You may have heard that Monster energy drinks are under FDA investigation after being cited in five deaths and one heart attack. There’s also a wrongful death lawsuit against Monster, filed by the parents of 14-year-old Anais Fournier, who died due to caffeine toxicity.
Yet as more details about these deaths comes out, it seems less clear exactly where fault lies — and how dangerous (or not) these drinks are. One 24-ounce can of Monster contains 240 milligrams of caffeine, about the same as one to two 8-ounce cups of coffee – and significantly less than a venti at Starbucks, which comes in around 415 milligrams.
Death caused by caffeine is very rare. According to the Washington Post, only a handful of cases appear in scientific literature. For most adults, a lethal dose of caffeine is about 5 grams (that would be somewhere in the vicinity of 20 24-ounce cans of Monster or 25 to 55 cups of regular coffee). For children, the elderly and people with certain conditions — heart problems, obesity, diabetes — the limits may be lower. But determining these is highly individualized, according to cardioelectrophysiologist Jeff Goldberger. It’s nearly impossible to pinpoint consistent disease factors that link large doses of caffeine to heart arrhythmia, he said.
In the lawsuit against Monster, Fournier’s parents allege she died after drinking two 24-ounce Monster energy drinks in a 24 hour period, which brought about caffeine toxicity and cardiac arrhythmia. An autopsy also concluded that she had an inherited heart condition that weakens blood vessels. Her parent’s say Monster failed to properly warn about the risks its drinks carried. But exactly what kind of warning would have sufficed in this situation?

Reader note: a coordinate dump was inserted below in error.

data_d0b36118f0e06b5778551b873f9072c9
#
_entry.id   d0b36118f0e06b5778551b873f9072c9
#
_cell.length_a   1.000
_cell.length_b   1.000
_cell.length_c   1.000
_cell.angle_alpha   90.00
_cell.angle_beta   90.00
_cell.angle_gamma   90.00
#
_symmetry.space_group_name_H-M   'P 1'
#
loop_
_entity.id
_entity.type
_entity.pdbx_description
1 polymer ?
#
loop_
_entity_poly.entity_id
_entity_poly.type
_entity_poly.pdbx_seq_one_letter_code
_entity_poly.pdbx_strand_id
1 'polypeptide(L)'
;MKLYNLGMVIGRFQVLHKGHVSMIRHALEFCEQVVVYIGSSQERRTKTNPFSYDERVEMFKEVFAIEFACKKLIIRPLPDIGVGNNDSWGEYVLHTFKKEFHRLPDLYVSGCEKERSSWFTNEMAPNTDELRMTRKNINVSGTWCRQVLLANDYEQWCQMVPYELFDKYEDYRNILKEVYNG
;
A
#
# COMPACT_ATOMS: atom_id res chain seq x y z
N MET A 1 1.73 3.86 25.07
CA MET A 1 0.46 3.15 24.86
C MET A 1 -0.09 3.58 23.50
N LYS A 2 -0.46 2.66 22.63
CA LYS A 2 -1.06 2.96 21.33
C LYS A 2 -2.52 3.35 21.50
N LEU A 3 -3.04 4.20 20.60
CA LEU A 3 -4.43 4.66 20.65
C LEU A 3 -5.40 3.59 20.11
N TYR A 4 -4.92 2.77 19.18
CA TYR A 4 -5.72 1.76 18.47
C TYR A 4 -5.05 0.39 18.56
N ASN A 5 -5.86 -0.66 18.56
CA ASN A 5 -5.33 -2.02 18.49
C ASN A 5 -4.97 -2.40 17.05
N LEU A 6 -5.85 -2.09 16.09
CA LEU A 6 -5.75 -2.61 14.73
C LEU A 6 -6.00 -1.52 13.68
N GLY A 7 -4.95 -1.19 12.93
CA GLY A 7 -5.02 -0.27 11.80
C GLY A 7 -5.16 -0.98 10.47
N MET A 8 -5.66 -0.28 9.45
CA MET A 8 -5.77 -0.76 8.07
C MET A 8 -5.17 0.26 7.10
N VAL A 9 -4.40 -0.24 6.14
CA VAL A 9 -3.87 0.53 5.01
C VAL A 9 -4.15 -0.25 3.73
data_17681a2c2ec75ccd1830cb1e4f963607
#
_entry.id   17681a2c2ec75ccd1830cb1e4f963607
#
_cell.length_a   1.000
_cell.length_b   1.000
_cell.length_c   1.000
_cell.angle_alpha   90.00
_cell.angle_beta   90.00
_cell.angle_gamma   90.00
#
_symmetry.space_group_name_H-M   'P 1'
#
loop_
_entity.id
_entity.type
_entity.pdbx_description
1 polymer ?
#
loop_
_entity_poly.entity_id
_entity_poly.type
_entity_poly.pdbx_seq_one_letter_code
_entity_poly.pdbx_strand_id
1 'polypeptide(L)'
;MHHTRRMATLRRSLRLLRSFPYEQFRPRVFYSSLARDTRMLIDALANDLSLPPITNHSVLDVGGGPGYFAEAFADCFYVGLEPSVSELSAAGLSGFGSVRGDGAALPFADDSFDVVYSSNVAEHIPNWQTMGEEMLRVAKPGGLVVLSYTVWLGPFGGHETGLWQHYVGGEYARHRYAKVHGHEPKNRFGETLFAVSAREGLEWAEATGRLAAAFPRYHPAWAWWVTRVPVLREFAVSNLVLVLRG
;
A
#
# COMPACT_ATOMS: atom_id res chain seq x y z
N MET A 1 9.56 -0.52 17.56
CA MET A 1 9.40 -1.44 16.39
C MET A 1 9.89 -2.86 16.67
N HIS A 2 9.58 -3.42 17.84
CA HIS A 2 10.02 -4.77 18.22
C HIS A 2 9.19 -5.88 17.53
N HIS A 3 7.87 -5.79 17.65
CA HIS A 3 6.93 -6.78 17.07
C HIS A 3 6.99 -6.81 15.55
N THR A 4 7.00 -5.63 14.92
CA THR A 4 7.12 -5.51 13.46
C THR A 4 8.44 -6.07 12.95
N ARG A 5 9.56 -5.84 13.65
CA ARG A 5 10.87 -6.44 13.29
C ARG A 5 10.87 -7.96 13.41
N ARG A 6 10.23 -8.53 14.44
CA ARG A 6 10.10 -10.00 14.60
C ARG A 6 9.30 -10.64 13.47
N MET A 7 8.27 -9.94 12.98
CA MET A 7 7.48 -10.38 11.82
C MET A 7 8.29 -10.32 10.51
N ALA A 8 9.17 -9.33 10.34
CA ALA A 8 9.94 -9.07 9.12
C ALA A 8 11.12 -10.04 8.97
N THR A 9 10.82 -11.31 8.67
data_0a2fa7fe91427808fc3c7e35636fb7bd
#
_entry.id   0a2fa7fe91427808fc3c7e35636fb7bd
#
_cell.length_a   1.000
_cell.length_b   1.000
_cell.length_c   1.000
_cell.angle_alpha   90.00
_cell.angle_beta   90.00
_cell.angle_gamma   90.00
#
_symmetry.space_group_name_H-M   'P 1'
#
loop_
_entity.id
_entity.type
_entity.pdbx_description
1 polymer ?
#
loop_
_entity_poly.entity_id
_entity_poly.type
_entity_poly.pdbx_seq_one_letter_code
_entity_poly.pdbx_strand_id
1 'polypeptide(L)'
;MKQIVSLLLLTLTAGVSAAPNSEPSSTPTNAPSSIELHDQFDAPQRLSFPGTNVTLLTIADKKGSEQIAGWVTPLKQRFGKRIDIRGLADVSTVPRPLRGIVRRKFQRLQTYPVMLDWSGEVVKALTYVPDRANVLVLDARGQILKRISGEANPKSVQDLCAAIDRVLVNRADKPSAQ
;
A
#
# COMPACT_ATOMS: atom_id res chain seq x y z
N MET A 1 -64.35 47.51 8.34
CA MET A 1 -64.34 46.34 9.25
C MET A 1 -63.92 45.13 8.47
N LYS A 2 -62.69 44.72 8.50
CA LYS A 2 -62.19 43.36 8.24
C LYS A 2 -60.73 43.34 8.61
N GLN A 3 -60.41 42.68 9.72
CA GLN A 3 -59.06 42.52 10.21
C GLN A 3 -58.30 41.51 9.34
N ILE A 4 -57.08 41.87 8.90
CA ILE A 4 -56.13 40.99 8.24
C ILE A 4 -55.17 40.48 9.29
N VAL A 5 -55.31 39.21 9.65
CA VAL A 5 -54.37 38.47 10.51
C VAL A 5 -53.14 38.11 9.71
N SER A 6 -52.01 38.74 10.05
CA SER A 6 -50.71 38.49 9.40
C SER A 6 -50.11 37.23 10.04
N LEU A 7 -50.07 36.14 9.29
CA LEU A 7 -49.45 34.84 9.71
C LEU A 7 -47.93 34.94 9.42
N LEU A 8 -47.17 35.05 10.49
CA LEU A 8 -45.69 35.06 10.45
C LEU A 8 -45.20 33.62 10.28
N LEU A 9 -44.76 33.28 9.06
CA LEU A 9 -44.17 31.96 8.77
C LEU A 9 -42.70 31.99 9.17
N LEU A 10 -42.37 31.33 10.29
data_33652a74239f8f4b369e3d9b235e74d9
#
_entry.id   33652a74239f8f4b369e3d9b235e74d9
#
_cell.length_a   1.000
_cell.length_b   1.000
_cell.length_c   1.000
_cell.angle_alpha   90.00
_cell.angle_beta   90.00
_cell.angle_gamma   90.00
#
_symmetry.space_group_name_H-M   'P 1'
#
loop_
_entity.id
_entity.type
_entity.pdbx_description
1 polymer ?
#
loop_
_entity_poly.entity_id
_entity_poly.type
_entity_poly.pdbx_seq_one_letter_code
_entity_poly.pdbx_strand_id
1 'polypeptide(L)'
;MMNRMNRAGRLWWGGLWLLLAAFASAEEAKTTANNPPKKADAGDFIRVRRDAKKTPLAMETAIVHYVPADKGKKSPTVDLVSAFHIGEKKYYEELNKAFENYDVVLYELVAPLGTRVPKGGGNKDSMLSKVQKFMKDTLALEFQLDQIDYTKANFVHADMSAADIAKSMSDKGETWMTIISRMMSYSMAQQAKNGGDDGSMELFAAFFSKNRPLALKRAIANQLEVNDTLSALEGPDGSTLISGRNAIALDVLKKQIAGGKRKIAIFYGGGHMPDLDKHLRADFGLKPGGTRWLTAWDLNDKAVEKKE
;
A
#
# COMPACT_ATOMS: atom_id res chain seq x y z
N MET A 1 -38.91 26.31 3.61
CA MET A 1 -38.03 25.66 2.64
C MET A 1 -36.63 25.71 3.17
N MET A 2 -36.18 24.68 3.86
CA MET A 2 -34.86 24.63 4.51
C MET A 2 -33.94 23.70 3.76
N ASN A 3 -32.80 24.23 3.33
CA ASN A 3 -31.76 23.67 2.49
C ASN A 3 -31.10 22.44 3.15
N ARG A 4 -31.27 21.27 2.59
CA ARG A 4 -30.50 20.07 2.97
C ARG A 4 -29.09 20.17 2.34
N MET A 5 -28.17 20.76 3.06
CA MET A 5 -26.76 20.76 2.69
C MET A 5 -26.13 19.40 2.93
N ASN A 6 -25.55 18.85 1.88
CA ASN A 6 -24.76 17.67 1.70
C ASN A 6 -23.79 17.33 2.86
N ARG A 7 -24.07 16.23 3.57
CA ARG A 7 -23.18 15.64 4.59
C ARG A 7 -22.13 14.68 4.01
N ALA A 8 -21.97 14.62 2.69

Monster already states its caffeine content on the can — along with warnings that the drinks aren’t recommended for kids or people with caffeine sensitivity. It’s popular in situations like these to call for more FDA regulation, but to me, this doesn’t seem like a case where inadequate regulation or labeling is a culprit. It seems like a very unfortunate case where a girl had extreme caffeine sensitivity and didn’t know it.
It may sound crass, but had this not happened now, and her heart condition remained unknown, it could easily have happened at some later time with a few cups of coffee, a large Red Bull, too much Mountain Dew. It could have happened with Monster energy drinks newly-labeled to scream their caffeine content. While there are some valid concerns when it comes to energy drinks or supplements and labeling – false claims about mystical ingredients, no requirement to actually disclose ingredients at all – singling out Monster, or singling out caffeine, seems like the wrong tactic here, in regard to actually making a difference in consumer safety.
FYI: The best way to consume energy drinks safely is to …
- Avoid those that don’t list ingredients or contain mysterious proprietary ingredients
- Pay attention to serving size — one can may contain two or three servings.
- Avoid mixing with alcohol or certain prescription drugs.
- Do your homework. You can check out the caffeine content of almost any energy drink on Energy Fiend (as well as how much sugar is in them, which is where things really get scary).
- Know the warning signs of caffeine toxicity. ”Part of the reason it is easy to avoid death by caffeine is that the symptoms that come with the early stages of caffeine toxicity — lightheadedness, nausea and headache — are quite unpleasant,” Sarah Kerrigan, a forensic toxicologist, told the Washington Post.